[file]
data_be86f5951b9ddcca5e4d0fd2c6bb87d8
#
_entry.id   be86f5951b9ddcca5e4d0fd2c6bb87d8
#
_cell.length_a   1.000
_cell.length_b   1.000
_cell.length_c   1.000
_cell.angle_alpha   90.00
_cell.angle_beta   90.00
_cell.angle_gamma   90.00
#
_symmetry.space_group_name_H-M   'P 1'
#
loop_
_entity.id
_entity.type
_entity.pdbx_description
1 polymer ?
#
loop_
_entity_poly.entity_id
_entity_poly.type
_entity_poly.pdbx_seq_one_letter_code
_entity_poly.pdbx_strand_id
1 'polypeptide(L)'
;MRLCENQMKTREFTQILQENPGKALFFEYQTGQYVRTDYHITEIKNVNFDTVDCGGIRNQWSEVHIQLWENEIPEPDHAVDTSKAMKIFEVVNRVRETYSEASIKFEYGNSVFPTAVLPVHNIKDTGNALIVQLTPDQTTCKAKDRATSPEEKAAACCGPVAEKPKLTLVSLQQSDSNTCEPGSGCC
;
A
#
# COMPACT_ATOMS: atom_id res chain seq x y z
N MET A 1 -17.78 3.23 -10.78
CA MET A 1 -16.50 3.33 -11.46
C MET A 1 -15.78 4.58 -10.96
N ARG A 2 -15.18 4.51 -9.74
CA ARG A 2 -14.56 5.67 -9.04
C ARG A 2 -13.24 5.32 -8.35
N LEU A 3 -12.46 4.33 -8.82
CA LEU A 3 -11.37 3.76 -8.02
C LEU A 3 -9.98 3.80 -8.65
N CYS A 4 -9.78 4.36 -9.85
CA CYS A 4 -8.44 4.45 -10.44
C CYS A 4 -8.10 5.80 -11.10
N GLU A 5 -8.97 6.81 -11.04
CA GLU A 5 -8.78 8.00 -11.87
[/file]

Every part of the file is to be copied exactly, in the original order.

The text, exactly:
data_be86f5951b9ddcca5e4d0fd2c6bb87d8
#
_entry.id   be86f5951b9ddcca5e4d0fd2c6bb87d8
#
_cell.length_a   1.000
_cell.length_b   1.000
_cell.length_c   1.000
_cell.angle_alpha   90.00
_cell.angle_beta   90.00
_cell.angle_gamma   90.00
#
_symmetry.space_group_name_H-M   'P 1'
#
loop_
_entity.id
_entity.type
_entity.pdbx_description
1 polymer ?
#
loop_
_entity_poly.entity_id
_entity_poly.type
_entity_poly.pdbx_seq_one_letter_code
_entity_poly.pdbx_strand_id
1 'polypeptide(L)'
;MRLCENQMKTREFTQILQENPGKALFFEYQTGQYVRTDYHITEIKNVNFDTVDCGGIRNQWSEVHIQLWENEIPEPDHAVDTSKAMKIFEVVNRVRETYSEASIKFEYGNSVFPTAVLPVHNIKDTGNALIVQLTPDQTTCKAKDRATSPEEKAAACCGPVAEKPKLTLVSLQQSDSNTCEPGSGCC
;
A
#
# COMPACT_ATOMS: atom_id res chain seq x y z
N MET A 1 -17.78 3.23 -10.78
CA MET A 1 -16.50 3.33 -11.46
C MET A 1 -15.78 4.58 -10.96
N ARG A 2 -15.18 4.51 -9.74
CA ARG A 2 -14.56 5.67 -9.04
C ARG A 2 -13.24 5.32 -8.35
N LEU A 3 -12.46 4.33 -8.82
CA LEU A 3 -11.37 3.76 -8.02
C LEU A 3 -9.98 3.80 -8.65
N CYS A 4 -9.78 4.36 -9.85
CA CYS A 4 -8.44 4.45 -10.44
C CYS A 4 -8.10 5.80 -11.10
N GLU A 5 -8.97 6.81 -11.04
CA GLU A 5 -8.78 8.00 -11.87